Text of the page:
DISCLAIMER: This article contains spoilers. Any mention of suicide in this article refers to the intentional act of ending one's life, in this case, to end one's own suffering. This show can be harmful for anybody dealing with depression or suicidal thoughts.
13 Reasons Why is a Netflix Original show based on a book written by Jay Asher. The book follows Clay Jensen, a high school junior, as he listens to 13 tapes listing the 13 reasons why the girl he loved, Hannah Baker, killed herself. Most of the reasons are different people, but a couple were situations/events. The show intends to justify suicide, which is why it is dangerous for impressionable teenagers who experience hormonal shifts that cause overreactions to mundane things. I have many issues with this show, but here is a list of 13 reasons not to watch 13 Reasons Why:
1. Glorification of suicide
The worst thing about 13 Reasons Why is the way they make Hannah Baker into a martyr. It depicts suicide as the only way for people to understand or appreciate the person who was struggling, and that's not true. It also displays suicide as Hannah's only way out, which is also not true. In real life, there are so many people who want to help (friends, family, counselors, hotlines, etc.), and more healthy ways to cope with pain that don't involve ending one's own life.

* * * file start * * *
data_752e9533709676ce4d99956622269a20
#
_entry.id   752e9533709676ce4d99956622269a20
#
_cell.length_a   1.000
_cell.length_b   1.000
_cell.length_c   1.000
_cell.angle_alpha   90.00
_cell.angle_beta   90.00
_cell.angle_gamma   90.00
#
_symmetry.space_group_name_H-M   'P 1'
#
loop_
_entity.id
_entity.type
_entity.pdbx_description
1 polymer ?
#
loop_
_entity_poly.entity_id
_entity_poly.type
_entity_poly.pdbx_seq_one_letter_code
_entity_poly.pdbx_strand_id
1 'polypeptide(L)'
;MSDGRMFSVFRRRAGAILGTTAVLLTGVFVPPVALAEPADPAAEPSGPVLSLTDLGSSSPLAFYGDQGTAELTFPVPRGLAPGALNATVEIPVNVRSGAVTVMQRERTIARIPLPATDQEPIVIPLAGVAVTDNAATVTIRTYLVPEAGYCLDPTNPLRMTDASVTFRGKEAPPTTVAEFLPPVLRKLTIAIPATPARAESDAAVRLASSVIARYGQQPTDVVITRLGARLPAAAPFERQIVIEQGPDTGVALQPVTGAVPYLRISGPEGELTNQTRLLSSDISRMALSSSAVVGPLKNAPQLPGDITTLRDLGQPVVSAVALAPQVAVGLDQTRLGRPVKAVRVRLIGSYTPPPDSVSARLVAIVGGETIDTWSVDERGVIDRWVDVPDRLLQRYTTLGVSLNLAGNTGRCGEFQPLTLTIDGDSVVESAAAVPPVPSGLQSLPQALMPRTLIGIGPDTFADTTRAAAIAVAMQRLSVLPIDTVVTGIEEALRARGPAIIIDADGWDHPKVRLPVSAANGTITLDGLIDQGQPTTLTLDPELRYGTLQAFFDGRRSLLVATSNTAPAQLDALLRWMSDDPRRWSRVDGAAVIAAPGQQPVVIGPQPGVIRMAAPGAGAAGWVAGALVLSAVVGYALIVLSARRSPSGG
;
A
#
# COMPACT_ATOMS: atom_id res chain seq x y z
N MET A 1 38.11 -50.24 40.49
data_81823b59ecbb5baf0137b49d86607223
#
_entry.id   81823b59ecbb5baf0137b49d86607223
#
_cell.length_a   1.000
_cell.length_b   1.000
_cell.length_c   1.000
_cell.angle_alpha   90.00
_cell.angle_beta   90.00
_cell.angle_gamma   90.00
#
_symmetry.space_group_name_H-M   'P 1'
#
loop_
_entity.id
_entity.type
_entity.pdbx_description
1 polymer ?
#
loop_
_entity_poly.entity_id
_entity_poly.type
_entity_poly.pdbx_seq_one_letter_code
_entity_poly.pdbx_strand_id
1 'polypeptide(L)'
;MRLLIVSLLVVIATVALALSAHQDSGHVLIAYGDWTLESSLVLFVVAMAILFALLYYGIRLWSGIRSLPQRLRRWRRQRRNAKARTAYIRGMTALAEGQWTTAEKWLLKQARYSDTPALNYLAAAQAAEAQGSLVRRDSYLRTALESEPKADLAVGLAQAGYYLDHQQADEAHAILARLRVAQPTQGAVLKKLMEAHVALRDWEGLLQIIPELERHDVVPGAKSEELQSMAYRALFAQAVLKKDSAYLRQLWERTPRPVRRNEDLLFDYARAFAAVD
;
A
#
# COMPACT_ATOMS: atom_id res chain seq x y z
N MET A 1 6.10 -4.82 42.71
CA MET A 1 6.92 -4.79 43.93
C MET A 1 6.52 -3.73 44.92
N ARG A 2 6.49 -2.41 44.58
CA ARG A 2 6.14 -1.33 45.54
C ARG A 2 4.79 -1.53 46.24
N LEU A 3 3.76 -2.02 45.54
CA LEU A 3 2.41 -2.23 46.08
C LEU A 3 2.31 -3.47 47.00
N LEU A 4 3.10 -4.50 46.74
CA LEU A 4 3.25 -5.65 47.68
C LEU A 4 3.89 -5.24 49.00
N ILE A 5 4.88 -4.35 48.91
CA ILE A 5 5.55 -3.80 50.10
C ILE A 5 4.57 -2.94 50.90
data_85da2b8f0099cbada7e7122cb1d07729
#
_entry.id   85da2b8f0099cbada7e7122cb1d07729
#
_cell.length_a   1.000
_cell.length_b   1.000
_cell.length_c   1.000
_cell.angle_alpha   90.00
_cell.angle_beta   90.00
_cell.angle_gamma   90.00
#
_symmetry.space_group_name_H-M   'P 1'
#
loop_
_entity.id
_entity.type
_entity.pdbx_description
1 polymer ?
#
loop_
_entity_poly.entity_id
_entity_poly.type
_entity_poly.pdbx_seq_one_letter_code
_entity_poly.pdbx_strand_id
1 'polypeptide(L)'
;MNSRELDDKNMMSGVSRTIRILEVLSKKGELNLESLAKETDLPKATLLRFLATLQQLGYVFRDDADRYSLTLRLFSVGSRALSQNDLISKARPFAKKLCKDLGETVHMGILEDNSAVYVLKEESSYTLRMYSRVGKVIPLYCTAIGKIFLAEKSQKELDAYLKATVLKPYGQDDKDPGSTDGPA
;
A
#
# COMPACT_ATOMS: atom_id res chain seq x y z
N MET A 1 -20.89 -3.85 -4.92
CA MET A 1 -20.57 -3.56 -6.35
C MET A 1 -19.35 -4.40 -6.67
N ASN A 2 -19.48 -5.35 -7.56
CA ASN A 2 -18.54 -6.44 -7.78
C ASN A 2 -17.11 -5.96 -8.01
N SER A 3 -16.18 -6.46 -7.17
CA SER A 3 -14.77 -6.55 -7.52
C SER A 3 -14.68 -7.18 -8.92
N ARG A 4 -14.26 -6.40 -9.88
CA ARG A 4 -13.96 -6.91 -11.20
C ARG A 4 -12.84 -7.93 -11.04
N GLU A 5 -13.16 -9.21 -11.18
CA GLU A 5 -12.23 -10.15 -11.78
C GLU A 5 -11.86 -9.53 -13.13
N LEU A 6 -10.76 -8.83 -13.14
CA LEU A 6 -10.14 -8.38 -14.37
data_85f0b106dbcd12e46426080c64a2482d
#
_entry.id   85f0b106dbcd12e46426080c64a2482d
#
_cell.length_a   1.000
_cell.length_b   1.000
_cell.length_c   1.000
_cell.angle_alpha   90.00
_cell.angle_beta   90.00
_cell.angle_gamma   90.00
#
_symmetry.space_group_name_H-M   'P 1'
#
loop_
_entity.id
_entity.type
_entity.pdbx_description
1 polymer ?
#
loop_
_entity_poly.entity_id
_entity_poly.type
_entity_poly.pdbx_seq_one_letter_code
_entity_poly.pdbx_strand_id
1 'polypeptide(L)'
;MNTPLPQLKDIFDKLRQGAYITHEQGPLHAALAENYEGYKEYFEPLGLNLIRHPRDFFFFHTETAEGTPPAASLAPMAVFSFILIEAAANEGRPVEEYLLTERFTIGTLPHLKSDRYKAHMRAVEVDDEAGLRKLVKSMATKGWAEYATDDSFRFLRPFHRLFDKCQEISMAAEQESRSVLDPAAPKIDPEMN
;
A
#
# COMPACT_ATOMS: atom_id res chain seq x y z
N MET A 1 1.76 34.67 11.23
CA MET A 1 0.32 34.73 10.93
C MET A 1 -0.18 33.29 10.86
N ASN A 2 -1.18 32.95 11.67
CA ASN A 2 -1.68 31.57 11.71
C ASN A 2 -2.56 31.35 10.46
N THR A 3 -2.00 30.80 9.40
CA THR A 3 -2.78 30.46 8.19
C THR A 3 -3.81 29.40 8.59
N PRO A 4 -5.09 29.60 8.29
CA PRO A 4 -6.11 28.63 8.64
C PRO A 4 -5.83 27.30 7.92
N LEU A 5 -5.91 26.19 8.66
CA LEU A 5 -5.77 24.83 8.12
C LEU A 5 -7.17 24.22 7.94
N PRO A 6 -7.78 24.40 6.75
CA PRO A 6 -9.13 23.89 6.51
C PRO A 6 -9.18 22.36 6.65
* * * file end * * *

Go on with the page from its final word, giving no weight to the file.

2. Detailed depiction of suicide and rape.
In the latter episodes of season 1, there are a couple of scenes that explicitly show rape and one scene that shows Hannah's suicide, also explicit. Middle and high schoolers don't need to see a guy forcing himself upon a girl. For the suicide scene, the producers just taught millions of impressionable kids how to kill themselves using a sharp edge.
3. Bullying is common.
Bullying. Is. Not. Rare. About 1 in 5 students aged 12-18 experience bullying on a regular basis. A horrible statistic, really, but a true one, nonetheless. 13 Reasons Why portrays Hannah Baker as the only girl in her school who gets bullied, but in real life, everybody knows kids who get bullied often. Bullying is not an isolated issue, and if you are being bullied, you are not alone.
4. Bathroom stall writing was a shocker.
All middle schools and high schools have writing on bathroom stalls. The majority of that writing is not even personal, just immature phrases from immature kids who feel like writing on a bathroom stall. Mrs. Baker (Hannah's mother) is shocked when she sees the writing in the stalls in one episode, but in reality, it is a normal behavior that previous generations started before us. It's not a new thing.
5. The stalker was never reported.